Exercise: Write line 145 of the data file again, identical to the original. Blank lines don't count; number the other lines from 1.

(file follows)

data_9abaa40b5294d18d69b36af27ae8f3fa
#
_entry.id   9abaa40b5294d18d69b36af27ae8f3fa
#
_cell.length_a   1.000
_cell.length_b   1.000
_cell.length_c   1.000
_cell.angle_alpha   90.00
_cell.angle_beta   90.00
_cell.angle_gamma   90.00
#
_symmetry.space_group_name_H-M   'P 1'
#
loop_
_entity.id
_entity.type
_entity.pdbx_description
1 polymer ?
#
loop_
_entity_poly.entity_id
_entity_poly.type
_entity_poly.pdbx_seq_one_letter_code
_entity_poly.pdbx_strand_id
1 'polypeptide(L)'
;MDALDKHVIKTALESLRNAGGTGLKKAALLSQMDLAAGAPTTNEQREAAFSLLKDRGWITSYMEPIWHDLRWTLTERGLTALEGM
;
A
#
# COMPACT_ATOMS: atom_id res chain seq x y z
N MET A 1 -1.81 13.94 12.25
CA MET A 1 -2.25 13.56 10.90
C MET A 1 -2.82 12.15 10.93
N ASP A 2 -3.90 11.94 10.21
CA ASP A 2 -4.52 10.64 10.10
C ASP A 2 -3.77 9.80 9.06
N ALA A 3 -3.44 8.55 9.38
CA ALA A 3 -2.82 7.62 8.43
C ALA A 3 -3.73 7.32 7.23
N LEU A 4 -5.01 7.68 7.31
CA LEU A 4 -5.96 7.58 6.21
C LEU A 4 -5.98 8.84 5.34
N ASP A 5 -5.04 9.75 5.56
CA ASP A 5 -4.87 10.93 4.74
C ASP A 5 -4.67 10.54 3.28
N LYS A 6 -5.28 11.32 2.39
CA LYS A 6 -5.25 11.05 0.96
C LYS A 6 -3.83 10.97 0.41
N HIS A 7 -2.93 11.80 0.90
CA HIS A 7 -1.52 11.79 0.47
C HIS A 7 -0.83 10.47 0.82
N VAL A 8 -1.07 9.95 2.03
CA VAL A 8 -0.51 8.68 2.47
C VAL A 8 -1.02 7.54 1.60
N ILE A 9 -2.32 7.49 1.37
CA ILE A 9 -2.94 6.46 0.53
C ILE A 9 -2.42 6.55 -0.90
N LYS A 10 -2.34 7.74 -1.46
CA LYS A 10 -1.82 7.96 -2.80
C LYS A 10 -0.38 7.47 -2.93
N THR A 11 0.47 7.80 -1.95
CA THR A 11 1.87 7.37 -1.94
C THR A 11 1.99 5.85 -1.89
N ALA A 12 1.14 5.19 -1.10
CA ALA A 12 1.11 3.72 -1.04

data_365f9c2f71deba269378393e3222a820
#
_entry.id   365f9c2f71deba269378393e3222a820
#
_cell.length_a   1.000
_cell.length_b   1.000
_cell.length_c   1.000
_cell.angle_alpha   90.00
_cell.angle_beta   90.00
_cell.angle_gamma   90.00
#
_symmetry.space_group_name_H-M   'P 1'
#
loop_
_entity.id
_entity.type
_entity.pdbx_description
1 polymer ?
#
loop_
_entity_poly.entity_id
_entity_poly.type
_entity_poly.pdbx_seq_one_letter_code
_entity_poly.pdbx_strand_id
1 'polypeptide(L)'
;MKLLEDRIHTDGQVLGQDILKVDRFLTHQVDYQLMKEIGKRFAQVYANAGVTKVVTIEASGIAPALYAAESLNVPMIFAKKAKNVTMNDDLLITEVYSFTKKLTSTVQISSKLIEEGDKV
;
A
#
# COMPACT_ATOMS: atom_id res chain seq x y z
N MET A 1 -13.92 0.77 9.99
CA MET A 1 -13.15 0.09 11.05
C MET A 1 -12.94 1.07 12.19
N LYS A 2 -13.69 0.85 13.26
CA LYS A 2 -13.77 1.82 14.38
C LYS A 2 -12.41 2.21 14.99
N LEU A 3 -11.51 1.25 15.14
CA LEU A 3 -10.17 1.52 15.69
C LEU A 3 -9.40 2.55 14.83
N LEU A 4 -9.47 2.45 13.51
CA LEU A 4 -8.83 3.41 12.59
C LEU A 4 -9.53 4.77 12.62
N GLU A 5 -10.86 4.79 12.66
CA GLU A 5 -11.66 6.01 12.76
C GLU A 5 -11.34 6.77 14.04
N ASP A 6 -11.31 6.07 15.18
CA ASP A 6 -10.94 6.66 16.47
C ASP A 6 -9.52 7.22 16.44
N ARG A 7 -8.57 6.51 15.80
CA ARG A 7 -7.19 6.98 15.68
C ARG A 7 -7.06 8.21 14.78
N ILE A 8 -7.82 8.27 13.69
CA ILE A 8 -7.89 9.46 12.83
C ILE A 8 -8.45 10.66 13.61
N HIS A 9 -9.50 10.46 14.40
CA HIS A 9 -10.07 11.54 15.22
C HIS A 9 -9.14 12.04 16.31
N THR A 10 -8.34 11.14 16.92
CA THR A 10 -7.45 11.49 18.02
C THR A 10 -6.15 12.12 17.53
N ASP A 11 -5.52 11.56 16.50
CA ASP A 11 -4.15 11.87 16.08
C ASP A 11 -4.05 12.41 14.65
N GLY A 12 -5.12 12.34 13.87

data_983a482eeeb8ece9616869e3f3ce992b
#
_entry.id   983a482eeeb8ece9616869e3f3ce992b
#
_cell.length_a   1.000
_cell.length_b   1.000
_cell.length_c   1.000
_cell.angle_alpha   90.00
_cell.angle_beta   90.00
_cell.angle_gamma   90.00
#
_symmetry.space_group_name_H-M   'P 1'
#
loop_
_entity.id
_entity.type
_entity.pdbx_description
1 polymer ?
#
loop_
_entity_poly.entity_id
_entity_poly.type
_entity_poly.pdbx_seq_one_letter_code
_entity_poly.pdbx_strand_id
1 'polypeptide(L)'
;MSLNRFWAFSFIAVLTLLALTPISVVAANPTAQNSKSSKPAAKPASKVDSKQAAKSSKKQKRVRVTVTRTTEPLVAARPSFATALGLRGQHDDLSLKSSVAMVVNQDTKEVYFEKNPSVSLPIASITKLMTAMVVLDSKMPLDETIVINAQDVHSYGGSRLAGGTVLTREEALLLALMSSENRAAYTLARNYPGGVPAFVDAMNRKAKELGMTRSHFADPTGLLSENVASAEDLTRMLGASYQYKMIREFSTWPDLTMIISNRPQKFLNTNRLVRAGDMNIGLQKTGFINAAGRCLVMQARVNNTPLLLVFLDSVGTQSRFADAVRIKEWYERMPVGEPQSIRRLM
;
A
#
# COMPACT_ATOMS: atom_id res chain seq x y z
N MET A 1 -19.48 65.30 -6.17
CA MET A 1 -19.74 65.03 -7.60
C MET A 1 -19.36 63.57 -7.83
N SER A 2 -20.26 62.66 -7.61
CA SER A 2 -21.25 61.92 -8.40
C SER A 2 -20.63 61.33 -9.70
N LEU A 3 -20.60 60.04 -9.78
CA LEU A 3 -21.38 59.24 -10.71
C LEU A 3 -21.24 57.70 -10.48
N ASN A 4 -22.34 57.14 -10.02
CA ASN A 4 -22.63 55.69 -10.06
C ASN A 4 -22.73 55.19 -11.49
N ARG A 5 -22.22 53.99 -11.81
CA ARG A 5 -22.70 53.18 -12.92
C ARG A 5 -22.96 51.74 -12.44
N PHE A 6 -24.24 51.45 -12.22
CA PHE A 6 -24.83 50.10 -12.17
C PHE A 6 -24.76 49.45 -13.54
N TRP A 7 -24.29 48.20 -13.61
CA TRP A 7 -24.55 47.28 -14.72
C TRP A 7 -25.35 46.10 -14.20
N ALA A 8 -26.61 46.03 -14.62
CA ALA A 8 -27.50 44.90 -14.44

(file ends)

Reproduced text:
_entity.type